3.3 Description Coal Drying Plant

Great River Energy (GRE) has developed and patented a unique coal drying and coal upgrading technology, termed DryFiningTM, which enables improvement in the performance efficiency of a coal fired power station and thereby reduce the emissions and the station’s carbon footprint. The DryFiningTM concept involves utilizing waste heat which may be available in a power station to partially dry the feed (raw) coal in a fluidized bed dryer (FBD). Using gravitational segregation feature of a fluidized bed and a special design of the coal dryer, denser materials present in the coal such as pyrites, small rocks, and sands are segregated and separated from coal, thereby improving the quality of the coal fed to the power station. DryFiningTM was developed in conjunction with the first round of the U.S. Department of Energy (DOE) Clean Coal Power Initiative (CCPI) and with the additional support of the National Energy Technology Laboratory (NETL) based in Morgantown, West Virginia. Over the last decade GRE has proved technical feasibility of the concept firstly in a proof-ofconcept 2 t/hr pilot-scale coal dryer, then a 75 t/hr prototype-scale dryer integrated in the GRE Coal Creek Station, located near Bismark, North Dakota, USA, and finally in the complete conversion of this 2 x 600 MW mine-mouth station to DryFiningTM the whole coal feed for the power station. The commercial coal drying system at Coal Creek includes four commercial size (125 t/hr) moving bed fluidized bed dryers per unit, crushers, a conveying system to handle raw lignite, segregated, and product streams, particulate control system, and control system. The system is fully instrumented for process monitoring and control. System commissioning was completed in December 2009.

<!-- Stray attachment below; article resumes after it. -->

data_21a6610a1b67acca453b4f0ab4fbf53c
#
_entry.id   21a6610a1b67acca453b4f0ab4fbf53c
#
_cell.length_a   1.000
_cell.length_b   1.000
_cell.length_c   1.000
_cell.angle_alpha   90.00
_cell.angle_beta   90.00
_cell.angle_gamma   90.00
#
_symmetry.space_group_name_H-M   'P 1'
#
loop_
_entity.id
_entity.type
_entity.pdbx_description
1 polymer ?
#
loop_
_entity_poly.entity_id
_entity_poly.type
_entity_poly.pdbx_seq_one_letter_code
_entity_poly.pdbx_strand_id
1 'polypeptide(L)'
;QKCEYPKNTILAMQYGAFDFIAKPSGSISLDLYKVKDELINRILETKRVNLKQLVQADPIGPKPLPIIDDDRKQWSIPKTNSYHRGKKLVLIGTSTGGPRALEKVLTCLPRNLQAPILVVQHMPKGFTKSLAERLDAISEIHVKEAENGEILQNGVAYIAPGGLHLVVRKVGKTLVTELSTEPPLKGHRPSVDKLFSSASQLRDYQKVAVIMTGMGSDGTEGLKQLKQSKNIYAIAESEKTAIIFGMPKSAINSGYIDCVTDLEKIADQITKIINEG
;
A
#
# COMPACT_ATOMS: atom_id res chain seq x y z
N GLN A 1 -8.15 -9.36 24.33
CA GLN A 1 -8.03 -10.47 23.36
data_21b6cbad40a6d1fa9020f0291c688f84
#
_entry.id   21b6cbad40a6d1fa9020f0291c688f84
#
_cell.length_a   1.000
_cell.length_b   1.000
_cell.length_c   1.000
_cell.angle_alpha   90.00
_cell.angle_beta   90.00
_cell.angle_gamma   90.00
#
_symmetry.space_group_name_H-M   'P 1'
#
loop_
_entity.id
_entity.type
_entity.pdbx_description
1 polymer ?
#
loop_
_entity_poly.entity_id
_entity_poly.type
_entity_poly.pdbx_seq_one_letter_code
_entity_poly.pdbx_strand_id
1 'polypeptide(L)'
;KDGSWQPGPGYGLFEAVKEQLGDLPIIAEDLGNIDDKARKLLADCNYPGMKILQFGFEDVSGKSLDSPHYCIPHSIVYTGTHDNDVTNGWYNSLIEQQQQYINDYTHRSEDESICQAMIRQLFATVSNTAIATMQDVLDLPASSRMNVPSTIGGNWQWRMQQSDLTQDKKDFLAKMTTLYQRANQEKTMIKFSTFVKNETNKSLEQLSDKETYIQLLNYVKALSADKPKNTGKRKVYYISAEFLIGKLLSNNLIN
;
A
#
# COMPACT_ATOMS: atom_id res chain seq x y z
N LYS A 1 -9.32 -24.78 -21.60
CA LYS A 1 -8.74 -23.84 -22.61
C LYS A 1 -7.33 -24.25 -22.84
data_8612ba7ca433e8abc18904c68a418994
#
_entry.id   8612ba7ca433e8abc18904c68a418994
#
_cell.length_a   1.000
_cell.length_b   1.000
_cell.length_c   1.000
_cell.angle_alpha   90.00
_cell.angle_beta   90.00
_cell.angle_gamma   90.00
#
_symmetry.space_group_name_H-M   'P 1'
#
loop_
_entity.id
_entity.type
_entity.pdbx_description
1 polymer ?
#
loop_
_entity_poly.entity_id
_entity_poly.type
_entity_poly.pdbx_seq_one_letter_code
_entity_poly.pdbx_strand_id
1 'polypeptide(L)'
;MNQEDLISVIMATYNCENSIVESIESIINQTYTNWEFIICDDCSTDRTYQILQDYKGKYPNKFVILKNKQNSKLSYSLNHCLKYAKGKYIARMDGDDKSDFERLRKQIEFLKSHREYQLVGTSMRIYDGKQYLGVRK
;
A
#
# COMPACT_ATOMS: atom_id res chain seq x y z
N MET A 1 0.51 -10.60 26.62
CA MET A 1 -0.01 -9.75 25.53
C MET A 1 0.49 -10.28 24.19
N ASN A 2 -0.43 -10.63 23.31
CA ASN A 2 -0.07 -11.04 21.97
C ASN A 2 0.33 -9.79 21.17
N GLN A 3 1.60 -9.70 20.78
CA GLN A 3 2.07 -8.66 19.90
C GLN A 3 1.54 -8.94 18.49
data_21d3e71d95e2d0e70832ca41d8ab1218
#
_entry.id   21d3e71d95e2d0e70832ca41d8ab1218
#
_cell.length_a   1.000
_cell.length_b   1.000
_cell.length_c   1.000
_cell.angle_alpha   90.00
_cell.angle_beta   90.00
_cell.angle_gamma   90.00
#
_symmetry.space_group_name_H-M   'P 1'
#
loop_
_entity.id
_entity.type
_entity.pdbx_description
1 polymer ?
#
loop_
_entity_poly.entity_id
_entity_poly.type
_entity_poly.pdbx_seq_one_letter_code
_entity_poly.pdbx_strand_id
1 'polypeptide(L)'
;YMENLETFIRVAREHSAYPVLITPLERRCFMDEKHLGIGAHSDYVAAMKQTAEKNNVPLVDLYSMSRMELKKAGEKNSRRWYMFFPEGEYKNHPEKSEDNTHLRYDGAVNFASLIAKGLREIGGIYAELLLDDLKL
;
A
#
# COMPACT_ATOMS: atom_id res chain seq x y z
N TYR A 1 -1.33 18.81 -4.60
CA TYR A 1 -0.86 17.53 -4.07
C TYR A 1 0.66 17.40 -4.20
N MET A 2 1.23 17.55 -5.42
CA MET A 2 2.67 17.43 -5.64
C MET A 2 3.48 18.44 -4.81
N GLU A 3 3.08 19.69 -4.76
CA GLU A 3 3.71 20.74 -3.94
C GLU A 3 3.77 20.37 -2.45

The resultant reduction in emissions, including NOx, SOx, mercury and carbon dioxide as well as the increase in power production per ton of coal have confirmed the technical and economic viability of this concept. Under the conditions of the DOE Initiative, GRE is able to promote the use of the DryFiningTM technology elsewhere in the world. Power stations which fire high-moisture coals will find particular advantage with the implementation of DryFiningTM technology.

3.3.1 Sources of Waste Heat

In as much as Loy Yang A Power Station units fire very high moisture fuel, Loy Yang Power commissioned WorleyParsons in 2010, to perform an initial pre-feasibility study (Phase 1A) into the application of Coal Drying (DryFiningTM) at Loy Yang A Power Station. The objective of that evaluation was to perform a high level process analysis to allow Loy Yang Power to make an informed decision for a possible Phase 1 study.

The analysis of the Loy Yang “soft” lignite (brown coal) provided for that study showed that Loy Yang coal is geologically much younger than the Great River Energy’s “hard” lignite from North Dakota, USA. At 60 wt% (or 1.5 kg of water per dry kg of coal) Loy Yang’s brown coal is also significantly higher in moisture content compared with Great River Energy’s 38 wt% coal (0.61 kg water per kg).